I used to wake up every morning between 5 and 6am; hit my computer at home even before brushing my teeth. I used to pride myself on writing before brushing. I had a tiny room in my apartment that I allocated for writing, and I always kept the door shut. No one was allowed in without knocking. That worked for a while. These days, I still do my best writing in the morning, but I no longer write from home as much. The routine has changed. Somehow, home has become separate from work. I think it’s because for many years now I’ve been a gypsy, moving from city to city. That moving has made “home” a flexible word. It’s also, however, made home sacred. It’s a kind of paradox, I realize.
As a result, for the past few years, I’ve been writing out of cafes. This sounds like a cliché, but it’s the honest truth. I like the ambient noise, the snippets of overheard conversation, the corners in these cafes that have become mine. They are both territories I’ve semi-marked, and territories I share. I like to start at one, particular café that opens at 7 AM most mornings. [I have one of these in LA and another in Miami.]
I usually don’t stay there the whole day, though. What I do most of the time is go from café to café every couple of hours (I have two or three favorites, apart from the early-openers). In this way, I change the landscape, which, in turn, changes my mindscape, which, in turn, affects my writing in a positive way. I see the shift in location as an organizer, a palette cleanser, so to speak. Moving from one place to another also gives me time to filter and think through what I’ve written.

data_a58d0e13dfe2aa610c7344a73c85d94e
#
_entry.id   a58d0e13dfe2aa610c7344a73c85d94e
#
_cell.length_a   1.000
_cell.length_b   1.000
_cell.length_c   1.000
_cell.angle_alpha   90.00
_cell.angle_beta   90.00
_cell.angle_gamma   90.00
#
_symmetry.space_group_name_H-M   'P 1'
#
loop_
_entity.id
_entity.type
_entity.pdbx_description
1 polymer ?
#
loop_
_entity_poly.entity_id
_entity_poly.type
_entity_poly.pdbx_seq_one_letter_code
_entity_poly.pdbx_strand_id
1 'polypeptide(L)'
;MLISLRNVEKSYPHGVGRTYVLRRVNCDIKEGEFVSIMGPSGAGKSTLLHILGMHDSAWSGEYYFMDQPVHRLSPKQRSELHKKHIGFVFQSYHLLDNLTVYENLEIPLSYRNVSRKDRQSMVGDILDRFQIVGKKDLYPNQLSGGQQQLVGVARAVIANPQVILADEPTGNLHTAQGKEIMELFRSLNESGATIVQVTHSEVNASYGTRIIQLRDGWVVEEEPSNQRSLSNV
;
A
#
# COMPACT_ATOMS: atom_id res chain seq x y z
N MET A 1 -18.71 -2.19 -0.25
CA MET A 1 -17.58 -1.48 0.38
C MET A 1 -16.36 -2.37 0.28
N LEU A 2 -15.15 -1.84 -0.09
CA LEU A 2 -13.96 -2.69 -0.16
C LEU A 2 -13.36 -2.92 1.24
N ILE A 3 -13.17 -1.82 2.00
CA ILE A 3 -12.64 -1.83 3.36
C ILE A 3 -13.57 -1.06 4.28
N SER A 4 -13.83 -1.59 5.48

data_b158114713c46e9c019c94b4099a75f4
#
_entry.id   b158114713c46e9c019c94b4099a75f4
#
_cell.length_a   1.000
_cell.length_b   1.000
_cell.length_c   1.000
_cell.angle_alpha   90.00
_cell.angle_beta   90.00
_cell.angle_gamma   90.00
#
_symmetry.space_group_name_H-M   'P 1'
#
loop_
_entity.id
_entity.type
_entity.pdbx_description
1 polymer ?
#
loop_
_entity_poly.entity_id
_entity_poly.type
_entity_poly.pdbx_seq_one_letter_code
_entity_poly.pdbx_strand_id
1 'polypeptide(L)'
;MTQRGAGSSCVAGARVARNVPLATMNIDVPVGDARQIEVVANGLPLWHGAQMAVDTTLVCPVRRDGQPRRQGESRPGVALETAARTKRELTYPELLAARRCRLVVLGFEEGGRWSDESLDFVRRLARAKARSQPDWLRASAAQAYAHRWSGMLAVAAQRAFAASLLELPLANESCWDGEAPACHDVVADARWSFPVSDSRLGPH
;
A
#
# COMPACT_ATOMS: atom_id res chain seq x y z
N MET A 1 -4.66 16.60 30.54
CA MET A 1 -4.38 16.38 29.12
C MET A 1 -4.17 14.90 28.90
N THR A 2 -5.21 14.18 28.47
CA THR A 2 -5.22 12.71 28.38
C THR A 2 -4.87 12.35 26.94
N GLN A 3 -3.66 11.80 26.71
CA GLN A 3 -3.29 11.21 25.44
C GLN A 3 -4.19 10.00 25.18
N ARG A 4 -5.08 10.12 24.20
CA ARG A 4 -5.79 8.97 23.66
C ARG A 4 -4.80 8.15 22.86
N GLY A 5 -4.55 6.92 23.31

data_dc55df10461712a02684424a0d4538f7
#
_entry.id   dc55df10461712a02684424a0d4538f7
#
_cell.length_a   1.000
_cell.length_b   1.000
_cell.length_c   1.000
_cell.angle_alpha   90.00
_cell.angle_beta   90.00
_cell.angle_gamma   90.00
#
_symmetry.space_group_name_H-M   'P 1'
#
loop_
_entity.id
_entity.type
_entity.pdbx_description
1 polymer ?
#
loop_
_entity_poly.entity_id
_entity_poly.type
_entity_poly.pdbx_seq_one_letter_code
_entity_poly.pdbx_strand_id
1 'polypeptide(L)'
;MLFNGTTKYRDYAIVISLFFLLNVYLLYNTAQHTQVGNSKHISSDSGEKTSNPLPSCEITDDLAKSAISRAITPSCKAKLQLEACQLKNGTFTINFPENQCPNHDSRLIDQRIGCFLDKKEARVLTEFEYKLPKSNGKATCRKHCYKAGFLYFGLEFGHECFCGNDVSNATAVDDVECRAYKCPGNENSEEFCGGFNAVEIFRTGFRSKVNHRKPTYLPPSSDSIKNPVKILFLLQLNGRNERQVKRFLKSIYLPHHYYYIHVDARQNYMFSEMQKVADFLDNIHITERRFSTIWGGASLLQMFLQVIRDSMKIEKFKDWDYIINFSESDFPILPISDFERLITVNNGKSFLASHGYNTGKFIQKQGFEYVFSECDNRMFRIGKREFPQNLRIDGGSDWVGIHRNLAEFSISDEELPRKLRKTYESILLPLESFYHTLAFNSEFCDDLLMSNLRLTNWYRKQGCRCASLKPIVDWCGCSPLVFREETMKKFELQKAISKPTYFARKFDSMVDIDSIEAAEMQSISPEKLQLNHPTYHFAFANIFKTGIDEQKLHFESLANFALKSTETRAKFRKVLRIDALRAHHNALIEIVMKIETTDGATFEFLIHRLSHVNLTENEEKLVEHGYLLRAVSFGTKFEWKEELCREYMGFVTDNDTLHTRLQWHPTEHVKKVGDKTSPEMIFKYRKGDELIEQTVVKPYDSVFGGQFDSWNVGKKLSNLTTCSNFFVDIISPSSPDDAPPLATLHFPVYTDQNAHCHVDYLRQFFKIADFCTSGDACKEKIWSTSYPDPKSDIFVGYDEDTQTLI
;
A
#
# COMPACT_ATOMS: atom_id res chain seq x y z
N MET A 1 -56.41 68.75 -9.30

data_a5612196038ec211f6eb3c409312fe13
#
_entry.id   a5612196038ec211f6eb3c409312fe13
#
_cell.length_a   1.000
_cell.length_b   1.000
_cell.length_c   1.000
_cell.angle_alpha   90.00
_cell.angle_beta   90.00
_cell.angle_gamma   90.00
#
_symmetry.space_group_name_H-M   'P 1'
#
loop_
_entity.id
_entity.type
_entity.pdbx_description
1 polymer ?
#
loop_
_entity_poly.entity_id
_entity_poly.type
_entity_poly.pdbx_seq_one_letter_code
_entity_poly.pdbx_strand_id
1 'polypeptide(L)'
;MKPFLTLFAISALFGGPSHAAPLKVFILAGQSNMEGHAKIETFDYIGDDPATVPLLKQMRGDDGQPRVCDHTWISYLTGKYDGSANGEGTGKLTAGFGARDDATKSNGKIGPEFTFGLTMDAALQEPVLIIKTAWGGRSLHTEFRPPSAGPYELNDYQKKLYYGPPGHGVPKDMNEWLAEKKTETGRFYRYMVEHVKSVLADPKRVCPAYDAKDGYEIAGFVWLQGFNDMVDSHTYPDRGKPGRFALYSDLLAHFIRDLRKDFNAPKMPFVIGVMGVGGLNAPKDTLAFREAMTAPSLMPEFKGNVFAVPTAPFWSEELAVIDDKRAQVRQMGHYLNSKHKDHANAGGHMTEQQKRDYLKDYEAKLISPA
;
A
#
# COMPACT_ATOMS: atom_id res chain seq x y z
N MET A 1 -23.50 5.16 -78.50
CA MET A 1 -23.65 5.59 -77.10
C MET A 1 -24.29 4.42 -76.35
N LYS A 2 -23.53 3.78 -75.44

I’m sure my routine will change again, which I’m open to. Whatever works. The idea is not to get too picky, too bogged down, too closed, too attached. In this way the writing, like life, is dynamic.
Vanessa Garcia is a multidisciplinary artist working as a novelist, playwright, and journalist. Her debut novel, White Light, was published in 2015, to great critical acclaim. Named one of the Best Books of 2015 by NPR, Al Dia, Flavorwire, and numerous other publications and institutions, the novel catapulted Garcia into the “2016 Top 10 New Latino Writers to Watch (and Read).”
Her plays have been produced in Edinburgh, Miami, Los Angeles, New York, and other cities around the world. These include The Cuban Spring (a full-length Carbonell Award nominee for Best New Play, 2015) and The Crocodile’s Bite (a short included in numerous anthologies such as Smith & Kraus’ Best Ten Minute Plays of 2016; the City Theatre Anthology 2015; and the Writer’s Digest Annual Award Anthology, 2015).
As a journalist, feature writer, and essayist, her pieces have appeared in The LA Times; The Miami Herald; The Washington Post; The Southern Humanities Review; The Art Basel Magazine; The Rumpus, among numerous other publications. She’s also a Huffington Post blogger.
She holds a PhD from the University of California Irvine in English (with a focus in Creative Nonfiction), an MFA from the University of Miami (in fiction), and a BA from Barnard College, Columbia University (English and Art History).
She’s currently completing a memoir entitled My Cuban Routes.
(Above pictures: Vanessa’s favorite cafe, a laundromat in LA, and Vanessa’s car–in the middle of a gypsy moment/move, as per the boxes and yoga mat in back seat.)